Immigration and Identity : Mourning My Losses 1


img593_edited-1I’ve started reading Immigration and Identity by Salman Akhtar. He speaks about the loss of identity and the mourning process involved for emigrants. I had never thought about it in those terms, but yes, when you emigrate, your identity changes to a degree, and yes, there is definitely mourning involved.

In my case:

I lost my career, and I based my self-worth in large part on being a kick-ass librarian, so I lost that, too. I went overnight from running Europe’s second-largest archaeology library–which involved, among other things, managing two assistants, creating a full-blown archaeology classification, and planning and implementing (beginning to, anyway) the digitization of the catalogs–to being unemployed, and to being considered worth less than an American college undergraduate. I had to be grateful that someone found a loophole to hire me despite not being “certified”.

I lost my friends and family–those I care about, anyway. I didn’t really lose them,  of course, but emailing and Facebook-friending isn’t the same as having a chat over a nice cup of tea. Also, for a while, I was seen as a friendless immigrant, because people here didn’t see me interact with my friends and family back home.

I was an independent, take-charge kind of gal back home, and here I instantly became dependent on T. Example: I couldn’t drive a car and I lived in an all-car environment. On one of the first days after emigrating, I thought I’d walk over to my in-laws’ house. A nice 30-minute walk. Well, apparently only prostitutes did that, because I got honked and whistled at and one truck even pulled up in a parking lot in front of me and only drove off when I flipped open my black, phone-sized paper notepad, brought it to my ear and started talking into it. The last and most persistent honker turned out to be T’s best friend, who insisted on giving me a lift the rest of the way, telling me it wasn’t safe. Lesson learned; no more walking.

No more walking (and eating out way too often, in mostly Mexican restaurants) meant I gradually became obese. So my body doesn’t feel like my own anymore. I can almost fit two of my Dutch selves into my American one. Yes, everything’s  bigger in Texas.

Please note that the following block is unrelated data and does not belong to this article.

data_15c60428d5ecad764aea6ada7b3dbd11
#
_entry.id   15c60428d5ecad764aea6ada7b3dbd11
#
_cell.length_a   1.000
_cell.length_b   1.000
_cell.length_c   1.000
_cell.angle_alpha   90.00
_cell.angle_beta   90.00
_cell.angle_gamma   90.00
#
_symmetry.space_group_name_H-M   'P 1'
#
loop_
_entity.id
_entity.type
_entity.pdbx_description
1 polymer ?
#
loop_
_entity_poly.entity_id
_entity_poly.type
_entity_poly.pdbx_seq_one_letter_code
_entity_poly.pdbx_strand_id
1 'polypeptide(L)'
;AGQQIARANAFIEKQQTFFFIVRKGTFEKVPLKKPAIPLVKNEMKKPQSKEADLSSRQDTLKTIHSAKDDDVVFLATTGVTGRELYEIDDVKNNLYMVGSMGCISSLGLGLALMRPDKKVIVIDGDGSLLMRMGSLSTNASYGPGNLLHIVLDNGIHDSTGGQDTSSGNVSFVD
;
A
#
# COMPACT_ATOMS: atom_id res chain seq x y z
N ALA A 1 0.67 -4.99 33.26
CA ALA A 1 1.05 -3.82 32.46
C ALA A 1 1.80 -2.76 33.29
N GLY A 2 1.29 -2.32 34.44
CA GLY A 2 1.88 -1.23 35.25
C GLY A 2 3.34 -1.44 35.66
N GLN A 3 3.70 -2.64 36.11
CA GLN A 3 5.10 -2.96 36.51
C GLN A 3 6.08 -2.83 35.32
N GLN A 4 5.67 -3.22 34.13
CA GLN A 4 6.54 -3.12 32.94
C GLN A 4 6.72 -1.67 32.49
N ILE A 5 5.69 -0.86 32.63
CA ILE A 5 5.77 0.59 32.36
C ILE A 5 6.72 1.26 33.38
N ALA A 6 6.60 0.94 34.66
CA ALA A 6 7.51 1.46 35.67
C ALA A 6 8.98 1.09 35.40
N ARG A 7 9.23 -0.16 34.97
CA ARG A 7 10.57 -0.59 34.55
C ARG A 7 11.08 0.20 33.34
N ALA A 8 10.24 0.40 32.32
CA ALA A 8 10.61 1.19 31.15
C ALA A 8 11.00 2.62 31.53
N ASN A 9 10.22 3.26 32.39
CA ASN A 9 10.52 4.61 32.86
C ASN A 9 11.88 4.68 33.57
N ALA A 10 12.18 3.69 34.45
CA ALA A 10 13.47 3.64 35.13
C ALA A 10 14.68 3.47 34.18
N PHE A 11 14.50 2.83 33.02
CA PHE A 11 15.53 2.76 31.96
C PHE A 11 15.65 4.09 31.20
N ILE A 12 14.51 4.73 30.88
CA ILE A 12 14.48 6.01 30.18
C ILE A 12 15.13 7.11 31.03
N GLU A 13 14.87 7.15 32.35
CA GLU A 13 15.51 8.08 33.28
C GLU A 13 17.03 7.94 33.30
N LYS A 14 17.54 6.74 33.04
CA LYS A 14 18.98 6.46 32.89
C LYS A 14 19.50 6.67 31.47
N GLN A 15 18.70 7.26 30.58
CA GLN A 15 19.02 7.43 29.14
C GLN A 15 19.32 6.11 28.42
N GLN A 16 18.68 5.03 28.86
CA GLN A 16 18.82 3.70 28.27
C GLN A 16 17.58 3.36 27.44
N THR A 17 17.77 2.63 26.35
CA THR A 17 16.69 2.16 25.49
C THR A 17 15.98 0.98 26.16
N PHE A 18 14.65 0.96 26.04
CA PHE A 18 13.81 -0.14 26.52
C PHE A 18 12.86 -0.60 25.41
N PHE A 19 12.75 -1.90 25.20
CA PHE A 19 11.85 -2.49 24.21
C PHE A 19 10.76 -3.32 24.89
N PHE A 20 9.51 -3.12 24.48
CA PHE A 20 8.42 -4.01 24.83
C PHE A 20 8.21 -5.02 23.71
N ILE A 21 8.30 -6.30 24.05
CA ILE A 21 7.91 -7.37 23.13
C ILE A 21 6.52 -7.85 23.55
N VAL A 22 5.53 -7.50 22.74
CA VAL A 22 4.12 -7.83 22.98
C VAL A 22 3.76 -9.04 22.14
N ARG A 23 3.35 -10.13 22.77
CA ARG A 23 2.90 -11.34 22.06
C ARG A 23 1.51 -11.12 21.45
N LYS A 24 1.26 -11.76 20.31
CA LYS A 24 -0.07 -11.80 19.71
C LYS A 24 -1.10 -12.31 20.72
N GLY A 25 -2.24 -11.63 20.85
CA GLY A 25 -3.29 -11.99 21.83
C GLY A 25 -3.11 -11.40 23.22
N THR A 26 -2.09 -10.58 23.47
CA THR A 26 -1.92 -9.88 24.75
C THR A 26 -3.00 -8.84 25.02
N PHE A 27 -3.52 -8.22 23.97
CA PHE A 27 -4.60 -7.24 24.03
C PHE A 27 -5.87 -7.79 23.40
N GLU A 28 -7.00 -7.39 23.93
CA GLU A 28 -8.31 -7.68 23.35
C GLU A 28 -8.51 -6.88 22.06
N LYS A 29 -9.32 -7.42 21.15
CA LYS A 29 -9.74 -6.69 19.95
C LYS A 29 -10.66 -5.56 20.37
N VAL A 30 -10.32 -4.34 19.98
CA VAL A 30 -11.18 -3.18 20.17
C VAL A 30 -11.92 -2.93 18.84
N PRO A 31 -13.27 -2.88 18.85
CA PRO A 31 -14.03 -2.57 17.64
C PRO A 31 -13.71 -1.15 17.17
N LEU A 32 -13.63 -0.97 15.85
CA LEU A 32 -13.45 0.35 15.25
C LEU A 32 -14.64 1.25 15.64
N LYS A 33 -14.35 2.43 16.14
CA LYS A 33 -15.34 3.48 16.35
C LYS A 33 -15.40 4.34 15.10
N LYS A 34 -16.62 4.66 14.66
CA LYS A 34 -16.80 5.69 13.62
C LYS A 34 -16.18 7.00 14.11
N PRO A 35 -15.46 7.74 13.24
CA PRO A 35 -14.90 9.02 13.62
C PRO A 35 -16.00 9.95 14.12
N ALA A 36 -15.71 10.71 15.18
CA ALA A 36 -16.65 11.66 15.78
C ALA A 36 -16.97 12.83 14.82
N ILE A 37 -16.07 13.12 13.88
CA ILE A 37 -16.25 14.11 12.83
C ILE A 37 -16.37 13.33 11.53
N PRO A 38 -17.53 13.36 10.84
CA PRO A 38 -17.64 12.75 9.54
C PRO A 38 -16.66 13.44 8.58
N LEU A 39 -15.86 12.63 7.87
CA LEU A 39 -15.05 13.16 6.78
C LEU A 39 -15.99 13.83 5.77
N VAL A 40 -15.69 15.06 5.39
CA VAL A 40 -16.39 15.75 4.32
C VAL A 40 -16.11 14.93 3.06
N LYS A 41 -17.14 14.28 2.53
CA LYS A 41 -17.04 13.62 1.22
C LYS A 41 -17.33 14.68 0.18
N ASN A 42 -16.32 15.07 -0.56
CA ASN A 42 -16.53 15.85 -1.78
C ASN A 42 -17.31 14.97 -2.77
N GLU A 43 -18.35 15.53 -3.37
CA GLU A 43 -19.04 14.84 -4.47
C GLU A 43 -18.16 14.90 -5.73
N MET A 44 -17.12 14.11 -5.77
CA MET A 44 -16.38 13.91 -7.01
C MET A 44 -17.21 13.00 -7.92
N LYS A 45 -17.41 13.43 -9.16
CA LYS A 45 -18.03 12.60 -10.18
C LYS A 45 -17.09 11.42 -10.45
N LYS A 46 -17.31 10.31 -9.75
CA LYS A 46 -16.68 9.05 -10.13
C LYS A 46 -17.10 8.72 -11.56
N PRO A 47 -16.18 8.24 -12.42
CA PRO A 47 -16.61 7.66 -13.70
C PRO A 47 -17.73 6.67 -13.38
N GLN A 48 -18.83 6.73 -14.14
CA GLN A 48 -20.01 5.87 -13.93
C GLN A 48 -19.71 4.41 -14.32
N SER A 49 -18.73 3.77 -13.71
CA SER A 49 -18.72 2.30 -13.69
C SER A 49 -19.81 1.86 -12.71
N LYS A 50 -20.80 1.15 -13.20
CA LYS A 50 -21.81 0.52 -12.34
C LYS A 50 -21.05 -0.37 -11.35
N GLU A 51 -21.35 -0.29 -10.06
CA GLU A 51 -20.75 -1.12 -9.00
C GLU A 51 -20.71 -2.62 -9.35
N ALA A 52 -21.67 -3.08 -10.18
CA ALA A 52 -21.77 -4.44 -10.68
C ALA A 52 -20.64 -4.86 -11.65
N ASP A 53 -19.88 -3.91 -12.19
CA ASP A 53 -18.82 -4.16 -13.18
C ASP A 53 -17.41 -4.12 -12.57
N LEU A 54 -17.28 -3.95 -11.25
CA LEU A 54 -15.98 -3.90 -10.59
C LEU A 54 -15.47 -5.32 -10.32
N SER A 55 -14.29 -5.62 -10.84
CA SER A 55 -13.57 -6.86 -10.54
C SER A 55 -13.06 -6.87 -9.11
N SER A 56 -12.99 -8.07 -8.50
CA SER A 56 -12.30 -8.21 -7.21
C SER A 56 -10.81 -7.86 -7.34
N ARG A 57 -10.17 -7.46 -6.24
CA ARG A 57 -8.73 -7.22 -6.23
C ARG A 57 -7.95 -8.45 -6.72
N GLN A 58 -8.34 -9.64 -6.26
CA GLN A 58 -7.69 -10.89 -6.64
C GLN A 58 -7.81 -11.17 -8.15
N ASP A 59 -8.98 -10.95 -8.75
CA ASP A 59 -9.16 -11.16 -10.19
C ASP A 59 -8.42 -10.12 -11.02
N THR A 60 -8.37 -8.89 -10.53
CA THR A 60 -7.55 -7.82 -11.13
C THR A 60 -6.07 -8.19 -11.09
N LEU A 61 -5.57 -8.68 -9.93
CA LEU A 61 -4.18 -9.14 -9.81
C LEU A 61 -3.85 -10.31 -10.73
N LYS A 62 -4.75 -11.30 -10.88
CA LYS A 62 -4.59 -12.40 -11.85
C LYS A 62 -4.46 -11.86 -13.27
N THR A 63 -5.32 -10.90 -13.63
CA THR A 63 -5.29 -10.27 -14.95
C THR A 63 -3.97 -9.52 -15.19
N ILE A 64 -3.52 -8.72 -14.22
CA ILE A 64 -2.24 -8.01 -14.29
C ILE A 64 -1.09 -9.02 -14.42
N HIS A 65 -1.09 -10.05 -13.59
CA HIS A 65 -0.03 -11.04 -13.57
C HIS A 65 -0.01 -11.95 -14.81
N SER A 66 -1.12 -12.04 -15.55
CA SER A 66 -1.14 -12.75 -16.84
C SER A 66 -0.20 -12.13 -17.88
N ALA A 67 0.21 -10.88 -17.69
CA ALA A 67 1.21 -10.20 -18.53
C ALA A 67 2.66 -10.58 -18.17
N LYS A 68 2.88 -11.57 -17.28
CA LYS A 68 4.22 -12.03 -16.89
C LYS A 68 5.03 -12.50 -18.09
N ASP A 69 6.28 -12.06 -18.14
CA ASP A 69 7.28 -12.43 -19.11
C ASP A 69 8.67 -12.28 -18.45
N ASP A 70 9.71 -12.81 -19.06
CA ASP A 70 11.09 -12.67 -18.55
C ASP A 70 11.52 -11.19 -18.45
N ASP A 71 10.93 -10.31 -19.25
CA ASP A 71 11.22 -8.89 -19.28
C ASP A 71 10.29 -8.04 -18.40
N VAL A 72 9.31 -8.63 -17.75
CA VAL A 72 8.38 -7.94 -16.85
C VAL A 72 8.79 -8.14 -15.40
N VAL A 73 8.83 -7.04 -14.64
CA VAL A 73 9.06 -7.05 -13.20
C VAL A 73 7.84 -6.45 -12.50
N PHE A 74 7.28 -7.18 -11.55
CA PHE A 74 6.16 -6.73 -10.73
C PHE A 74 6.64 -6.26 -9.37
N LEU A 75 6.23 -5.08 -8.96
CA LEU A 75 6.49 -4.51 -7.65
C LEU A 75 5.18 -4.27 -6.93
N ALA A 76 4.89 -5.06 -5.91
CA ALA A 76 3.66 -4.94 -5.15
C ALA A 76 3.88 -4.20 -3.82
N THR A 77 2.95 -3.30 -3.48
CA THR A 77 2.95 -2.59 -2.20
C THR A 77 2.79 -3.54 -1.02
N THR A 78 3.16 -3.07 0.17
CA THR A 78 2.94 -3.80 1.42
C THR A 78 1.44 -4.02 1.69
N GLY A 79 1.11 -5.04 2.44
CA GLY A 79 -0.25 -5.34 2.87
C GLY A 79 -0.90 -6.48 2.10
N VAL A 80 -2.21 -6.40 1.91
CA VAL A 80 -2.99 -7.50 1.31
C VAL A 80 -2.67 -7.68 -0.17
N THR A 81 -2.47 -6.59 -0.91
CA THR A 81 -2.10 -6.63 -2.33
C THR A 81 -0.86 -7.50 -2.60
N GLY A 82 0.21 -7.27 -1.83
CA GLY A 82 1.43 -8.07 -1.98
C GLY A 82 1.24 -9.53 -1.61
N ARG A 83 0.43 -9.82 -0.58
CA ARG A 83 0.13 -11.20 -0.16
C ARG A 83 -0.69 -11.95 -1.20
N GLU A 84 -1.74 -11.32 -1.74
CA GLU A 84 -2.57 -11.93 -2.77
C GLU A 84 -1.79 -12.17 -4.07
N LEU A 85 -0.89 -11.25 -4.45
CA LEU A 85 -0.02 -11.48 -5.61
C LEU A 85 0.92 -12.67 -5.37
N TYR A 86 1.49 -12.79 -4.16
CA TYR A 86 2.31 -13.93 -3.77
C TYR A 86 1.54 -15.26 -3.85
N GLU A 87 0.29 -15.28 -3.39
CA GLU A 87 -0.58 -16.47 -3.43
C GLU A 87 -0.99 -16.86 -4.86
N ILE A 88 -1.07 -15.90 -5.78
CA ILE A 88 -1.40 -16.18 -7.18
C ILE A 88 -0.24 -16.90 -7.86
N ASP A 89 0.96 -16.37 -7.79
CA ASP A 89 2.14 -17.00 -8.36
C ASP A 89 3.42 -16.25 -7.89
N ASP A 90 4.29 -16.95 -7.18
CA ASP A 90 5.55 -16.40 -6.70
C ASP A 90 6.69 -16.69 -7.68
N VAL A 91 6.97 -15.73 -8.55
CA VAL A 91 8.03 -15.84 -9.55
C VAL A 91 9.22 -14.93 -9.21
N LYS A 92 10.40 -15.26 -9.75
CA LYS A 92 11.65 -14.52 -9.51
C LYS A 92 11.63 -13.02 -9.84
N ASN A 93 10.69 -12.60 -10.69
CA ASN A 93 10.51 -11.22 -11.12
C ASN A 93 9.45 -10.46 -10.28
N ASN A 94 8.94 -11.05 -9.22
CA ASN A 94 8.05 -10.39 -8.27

What I have found is that there’s my Dutch self–slim, fit, active, adventurous, and damn good at her job even if nobody noticed–that stopped abruptly at age 34, and then there’s my American self, which I have gradually and begrudgingly become despite myself.

You know how old people sometimes say they still feel like young men and women on the inside? I know how they feel and I know why they say it. I feel like I’m trapped in this body that makes me old before my time. And I still have the need to let people know that this is not the real me. That I’m mot really as pathetic as I look–that my real self could still show them a thing or two.

To be clear: this is not meant to be a post in which I spew a cloud of self-pity and/or self-loathing and nothing else. This will be an ongoing story for at least a couple more posts, so bear with me. I’ve got a point to make and a point to get to within myself as I write.

Meanwhile, if you’re an emigrant, how has your identity changed? How has it stayed the same? Or maybe some aspects have only become stronger? Or maybe you have experienced an identity change in an entirely different way? Share your story in a comment.

5 responses to “Immigration and Identity : Mourning My Losses 1

  1. Hmm, yes being an immigrant and one that got very sick about the same time in life, has meant I could hardly do anything! Luckily I was able to get my drivers license pretty quick, but I’ve been where you were! My career as free-lance translator was blown up in the air by the crisis and then the medication which disable my translation abilities. I’m looking forward to your future posts about this, and yes, there’s another skinny me hidden inside this huge lady… :/

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    • Yes, your experience is quite a story as well. And you emigrated with your husband and children. I often think of how that must be for you, to see your kids change from Dutch to Kiwi, as it were. That’s a whole other dynamic. I didn’t realize your illness started around the same time as your emigration. Talk about a double whammy! I hope you’re felling better, at least after your tumble.

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      • Yes, it was a difficult time and I’ve had to work hard to keep it together at times, but every bump made me more stronger, and maybe one day I can say I’m healthy again, because that’s what I was when I got my PR..
        The kids are still very Dutch, both have a Dutch accent when they speak Kiwi-English. But you are a strong small family/group and that helps you get through everything. After the first year we asked them if they wanted to stay or go back, since we had discussed before, that if one of us was not happy here we would go back, but they wanted to stay and still love it here, same as us 🙂

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      • That’s awesome, that you had planned to go back if one of you wasn’t happy. Also that all of you are happy there.

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      • Yes, I think we did pretty good, NZ is a country with a lot of green space, and there’s loads of beaches here. I only hope summers won’t be getting more and more humid.. But then we can always move to a drier area of NZ 😉

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